The Florida Supreme Court in Glenville recently clarified when the 60-day deadline for surplus claims from a judicial foreclosure sale begins to run, ruling that the 60-day period begins upon the clerk’s issuance of the certificate of disbursement and not upon the public auction of the property.
The ruling pertained to the case of Bank of New York Mellon v. Glenville and overturns the previous ruling of the Second and Third Districts which held that the 60 days period runs from the actual Foreclosure Sale date.
At the center of the dispute was the question of whether the subordinate lienholder had filed its claim to the surplus amount on time and as per the provisions of Chapter 45 of the Florida Statutes governing judicial sales. Specifically, both parties argued over whether the 60-day period began upon the public auction of the property, the clerk’s issuance of the certificate of title, or some other event.
“By concluding that 60 days after the sale means 60 days after the court issues the certificate of disbursements and not the date of the actual sale, the court confirmed the actual triggering event to the calculation of time for a filing of a claim for surplus,” said Robyn Katz, Managing Partner, Florida Foreclosures at McCalla Raymer Leibert Pierce. “Junior lien holders should monitor the court's docket and clerk's filing of the certificate of disbursement so as to determine the time bar for the claim to surplus. If the time deadline is not met, the junior lien holders will be cut off from their surplus claims.”
This ruling is binding on all counties and circuits in Florida and resolves any pending question about the triggering event to calculate the 60 days to claim a surplus.
Katz told DS News that this ruling also resolved a statutory interpretation dispute between the Second and Fourth Districts in Florida regarding when the 60 days following the sale period begins.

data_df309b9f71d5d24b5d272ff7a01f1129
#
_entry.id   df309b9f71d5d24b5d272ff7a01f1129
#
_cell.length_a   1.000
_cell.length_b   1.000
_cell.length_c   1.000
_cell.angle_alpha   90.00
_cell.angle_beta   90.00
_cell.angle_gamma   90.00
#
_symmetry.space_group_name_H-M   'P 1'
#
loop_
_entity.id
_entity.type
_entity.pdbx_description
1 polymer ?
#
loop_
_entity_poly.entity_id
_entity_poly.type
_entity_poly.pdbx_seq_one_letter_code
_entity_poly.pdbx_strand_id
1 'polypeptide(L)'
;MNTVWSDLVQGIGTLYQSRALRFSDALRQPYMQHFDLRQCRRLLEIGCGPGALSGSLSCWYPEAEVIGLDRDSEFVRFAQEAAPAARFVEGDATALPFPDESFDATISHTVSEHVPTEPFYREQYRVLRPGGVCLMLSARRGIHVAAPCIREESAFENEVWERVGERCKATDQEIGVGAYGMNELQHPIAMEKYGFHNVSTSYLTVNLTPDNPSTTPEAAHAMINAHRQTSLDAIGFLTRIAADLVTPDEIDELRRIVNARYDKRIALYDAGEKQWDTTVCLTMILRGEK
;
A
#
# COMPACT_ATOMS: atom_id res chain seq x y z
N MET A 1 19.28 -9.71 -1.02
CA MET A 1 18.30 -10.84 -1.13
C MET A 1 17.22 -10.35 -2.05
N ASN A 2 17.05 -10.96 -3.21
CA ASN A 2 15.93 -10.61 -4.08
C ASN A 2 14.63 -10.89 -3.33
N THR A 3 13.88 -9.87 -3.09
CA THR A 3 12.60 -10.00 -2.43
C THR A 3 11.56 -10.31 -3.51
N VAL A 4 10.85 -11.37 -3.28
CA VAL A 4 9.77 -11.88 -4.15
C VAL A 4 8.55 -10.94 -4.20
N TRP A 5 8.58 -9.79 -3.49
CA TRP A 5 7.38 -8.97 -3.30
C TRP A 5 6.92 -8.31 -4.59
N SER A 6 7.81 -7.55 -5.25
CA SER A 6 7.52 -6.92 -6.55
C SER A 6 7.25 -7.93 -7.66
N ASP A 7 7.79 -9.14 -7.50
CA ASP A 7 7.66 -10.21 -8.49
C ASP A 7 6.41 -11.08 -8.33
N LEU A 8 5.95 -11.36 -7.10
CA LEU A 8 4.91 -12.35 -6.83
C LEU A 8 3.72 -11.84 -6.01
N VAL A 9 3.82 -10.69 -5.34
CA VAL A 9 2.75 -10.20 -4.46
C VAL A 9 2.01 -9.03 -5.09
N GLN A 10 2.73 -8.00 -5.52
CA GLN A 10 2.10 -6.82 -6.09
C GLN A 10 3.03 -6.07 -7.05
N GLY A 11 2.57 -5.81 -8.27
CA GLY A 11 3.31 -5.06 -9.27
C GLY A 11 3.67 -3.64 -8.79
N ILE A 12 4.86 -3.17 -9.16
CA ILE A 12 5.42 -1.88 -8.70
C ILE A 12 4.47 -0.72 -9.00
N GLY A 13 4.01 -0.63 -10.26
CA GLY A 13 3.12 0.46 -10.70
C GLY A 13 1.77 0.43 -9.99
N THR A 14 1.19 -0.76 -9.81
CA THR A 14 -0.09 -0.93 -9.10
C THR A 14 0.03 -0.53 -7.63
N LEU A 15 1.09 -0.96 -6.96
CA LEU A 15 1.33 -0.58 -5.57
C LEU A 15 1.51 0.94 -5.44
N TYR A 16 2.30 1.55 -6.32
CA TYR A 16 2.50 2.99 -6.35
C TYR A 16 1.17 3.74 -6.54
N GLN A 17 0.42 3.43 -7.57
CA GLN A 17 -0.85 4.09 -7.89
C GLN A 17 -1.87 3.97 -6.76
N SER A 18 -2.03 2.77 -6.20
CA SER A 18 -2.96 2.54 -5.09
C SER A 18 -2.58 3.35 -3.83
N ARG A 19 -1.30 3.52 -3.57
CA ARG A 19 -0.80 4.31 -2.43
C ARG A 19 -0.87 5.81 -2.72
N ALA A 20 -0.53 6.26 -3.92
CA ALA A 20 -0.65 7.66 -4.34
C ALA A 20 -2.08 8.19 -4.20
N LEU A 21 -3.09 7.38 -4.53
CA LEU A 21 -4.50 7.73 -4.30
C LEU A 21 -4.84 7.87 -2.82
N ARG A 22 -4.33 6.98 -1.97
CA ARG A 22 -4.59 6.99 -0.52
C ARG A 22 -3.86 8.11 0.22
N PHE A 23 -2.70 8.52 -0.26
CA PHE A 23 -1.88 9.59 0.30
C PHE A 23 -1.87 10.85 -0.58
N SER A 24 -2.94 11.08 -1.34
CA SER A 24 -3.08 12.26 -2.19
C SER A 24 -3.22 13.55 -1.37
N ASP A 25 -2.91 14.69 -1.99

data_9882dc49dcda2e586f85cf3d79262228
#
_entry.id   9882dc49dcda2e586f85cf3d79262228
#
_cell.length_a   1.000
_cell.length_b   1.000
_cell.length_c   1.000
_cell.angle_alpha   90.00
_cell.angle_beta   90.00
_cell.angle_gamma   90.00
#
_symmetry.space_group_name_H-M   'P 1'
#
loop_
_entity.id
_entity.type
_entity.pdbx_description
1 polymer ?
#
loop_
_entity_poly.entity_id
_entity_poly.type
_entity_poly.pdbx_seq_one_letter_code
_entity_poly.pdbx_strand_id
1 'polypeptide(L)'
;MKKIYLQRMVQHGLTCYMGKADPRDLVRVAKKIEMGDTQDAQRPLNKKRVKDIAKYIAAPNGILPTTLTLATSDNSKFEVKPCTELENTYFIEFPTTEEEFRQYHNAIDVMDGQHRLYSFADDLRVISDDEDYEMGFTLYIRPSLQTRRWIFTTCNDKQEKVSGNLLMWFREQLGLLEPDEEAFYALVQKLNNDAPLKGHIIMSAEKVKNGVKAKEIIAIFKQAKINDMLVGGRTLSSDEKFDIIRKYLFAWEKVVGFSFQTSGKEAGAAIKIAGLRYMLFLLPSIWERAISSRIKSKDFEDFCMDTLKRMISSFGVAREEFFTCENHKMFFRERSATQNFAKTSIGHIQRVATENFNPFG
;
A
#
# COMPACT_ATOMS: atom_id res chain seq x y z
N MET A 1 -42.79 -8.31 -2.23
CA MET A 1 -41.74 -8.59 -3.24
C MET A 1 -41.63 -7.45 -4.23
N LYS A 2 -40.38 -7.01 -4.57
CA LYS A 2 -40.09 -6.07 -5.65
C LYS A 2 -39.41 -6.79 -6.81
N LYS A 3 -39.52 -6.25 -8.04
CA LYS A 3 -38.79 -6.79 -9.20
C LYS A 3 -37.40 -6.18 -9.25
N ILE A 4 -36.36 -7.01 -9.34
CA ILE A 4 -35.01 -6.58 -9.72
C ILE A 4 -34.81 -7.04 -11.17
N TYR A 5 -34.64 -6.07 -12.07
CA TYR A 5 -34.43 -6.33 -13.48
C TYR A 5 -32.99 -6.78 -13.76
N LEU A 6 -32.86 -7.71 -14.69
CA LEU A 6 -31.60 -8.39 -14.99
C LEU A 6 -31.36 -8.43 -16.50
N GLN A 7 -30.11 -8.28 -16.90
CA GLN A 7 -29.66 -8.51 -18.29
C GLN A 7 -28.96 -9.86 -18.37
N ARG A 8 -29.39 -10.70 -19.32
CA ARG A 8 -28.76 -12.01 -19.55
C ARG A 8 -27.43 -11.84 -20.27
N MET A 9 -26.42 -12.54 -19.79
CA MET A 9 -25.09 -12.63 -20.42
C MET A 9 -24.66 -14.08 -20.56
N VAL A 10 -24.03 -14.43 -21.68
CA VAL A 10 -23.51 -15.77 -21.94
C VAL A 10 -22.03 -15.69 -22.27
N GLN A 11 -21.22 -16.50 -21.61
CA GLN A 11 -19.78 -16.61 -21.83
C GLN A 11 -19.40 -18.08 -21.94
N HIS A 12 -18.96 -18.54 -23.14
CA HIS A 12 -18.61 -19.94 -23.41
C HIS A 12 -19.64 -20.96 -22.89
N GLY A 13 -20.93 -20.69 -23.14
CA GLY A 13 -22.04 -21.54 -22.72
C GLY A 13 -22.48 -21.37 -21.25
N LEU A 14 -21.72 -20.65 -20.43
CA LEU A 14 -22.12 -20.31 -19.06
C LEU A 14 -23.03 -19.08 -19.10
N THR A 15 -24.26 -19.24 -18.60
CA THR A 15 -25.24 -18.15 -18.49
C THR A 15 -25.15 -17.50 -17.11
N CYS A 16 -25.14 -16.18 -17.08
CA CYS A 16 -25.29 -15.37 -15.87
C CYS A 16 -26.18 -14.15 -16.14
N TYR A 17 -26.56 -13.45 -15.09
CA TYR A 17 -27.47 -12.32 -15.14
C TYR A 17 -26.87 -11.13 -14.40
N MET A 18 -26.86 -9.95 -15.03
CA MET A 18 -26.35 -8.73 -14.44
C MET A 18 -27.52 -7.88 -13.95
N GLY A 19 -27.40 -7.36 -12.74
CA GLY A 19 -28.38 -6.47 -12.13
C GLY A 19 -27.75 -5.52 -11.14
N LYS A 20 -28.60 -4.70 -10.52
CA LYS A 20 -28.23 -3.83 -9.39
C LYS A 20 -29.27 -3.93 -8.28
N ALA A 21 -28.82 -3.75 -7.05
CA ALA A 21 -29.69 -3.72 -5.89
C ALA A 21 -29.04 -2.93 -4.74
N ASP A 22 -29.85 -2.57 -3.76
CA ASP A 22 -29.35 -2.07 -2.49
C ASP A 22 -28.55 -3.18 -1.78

Prior to this ruling, the districts differed in their interpretation of the statute. According to Kelley A. Chida, Associate, Business, Financial Services, and Real Estate at Quintairos, Prieto, Wood & Boyer, while the Fourth District Court’s interpretation was that the 60 day period ran from the date of the filing of the certificate of title, the Second and Third Districts held that the 60-day period ran from the actual foreclosure sale date.
Cases on foreclosure surpluses have gained ground recently thanks to the rise in property values. According to Anthony R. Smith, Attorney at Law at Sirote & Permutt PC, this opinion, resolves the statutory ambiguity and the conflicting appellate court opinions by clarifying that the time to file a claim for those surpluses does not begin to run until after the clerk certifies that a surplus actually exists, is significant. “While this decision gives our clients more time within which to act, they still need to be vigilant in monitoring cases where they are junior lienholder and decide as soon as possible whether they wish to seek any resulting surplus funds,” he said.
“The recent Supreme Court Ruling in Bank of New York Mellon v. Glenville is helpful to all parties involved in the foreclosure case—both plaintiff and surplus claimants—in that it clarifies when the 60-day deadline for surplus claims begins to run under section 45.031, F.S.,” Chida said. “The court reasoned that the triggering date for the 60-day claims period is when the Certificate of Disbursements is issued, which is not always the same day as when the Certificate of Title is issued.”